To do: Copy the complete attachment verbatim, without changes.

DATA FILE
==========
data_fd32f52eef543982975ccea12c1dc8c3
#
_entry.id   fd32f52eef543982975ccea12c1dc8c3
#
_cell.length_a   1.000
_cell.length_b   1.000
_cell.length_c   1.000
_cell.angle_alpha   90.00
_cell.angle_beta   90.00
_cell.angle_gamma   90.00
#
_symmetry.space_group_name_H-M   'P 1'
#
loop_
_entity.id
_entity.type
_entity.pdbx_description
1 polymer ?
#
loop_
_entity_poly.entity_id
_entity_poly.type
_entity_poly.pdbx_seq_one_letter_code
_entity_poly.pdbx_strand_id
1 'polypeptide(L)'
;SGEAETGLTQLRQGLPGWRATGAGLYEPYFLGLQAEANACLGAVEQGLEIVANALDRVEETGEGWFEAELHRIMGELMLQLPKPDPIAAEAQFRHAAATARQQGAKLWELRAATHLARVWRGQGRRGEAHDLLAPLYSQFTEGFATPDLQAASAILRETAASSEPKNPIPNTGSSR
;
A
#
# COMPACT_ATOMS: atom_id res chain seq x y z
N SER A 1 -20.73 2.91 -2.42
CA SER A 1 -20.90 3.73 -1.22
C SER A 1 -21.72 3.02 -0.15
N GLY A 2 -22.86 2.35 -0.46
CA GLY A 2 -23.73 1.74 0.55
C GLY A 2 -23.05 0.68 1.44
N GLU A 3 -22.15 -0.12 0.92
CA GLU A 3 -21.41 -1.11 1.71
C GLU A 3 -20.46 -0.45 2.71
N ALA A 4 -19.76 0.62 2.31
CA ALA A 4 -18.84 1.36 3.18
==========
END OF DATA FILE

data_fd32f52eef543982975ccea12c1dc8c3
#
_entry.id   fd32f52eef543982975ccea12c1dc8c3
#
_cell.length_a   1.000
_cell.length_b   1.000
_cell.length_c   1.000
_cell.angle_alpha   90.00
_cell.angle_beta   90.00
_cell.angle_gamma   90.00
#
_symmetry.space_group_name_H-M   'P 1'
#
loop_
_entity.id
_entity.type
_entity.pdbx_description
1 polymer ?
#
loop_
_entity_poly.entity_id
_entity_poly.type
_entity_poly.pdbx_seq_one_letter_code
_entity_poly.pdbx_strand_id
1 'polypeptide(L)'
;SGEAETGLTQLRQGLPGWRATGAGLYEPYFLGLQAEANACLGAVEQGLEIVANALDRVEETGEGWFEAELHRIMGELMLQLPKPDPIAAEAQFRHAAATARQQGAKLWELRAATHLARVWRGQGRRGEAHDLLAPLYSQFTEGFATPDLQAASAILRETAASSEPKNPIPNTGSSR
;
A
#
# COMPACT_ATOMS: atom_id res chain seq x y z
N SER A 1 -20.73 2.91 -2.42
CA SER A 1 -20.90 3.73 -1.22
C SER A 1 -21.72 3.02 -0.15
N GLY A 2 -22.86 2.35 -0.46
CA GLY A 2 -23.73 1.74 0.55
C GLY A 2 -23.05 0.68 1.44
N GLU A 3 -22.15 -0.12 0.92
CA GLU A 3 -21.41 -1.11 1.71
C GLU A 3 -20.46 -0.45 2.71
N ALA A 4 -19.76 0.62 2.31
CA ALA A 4 -18.84 1.36 3.18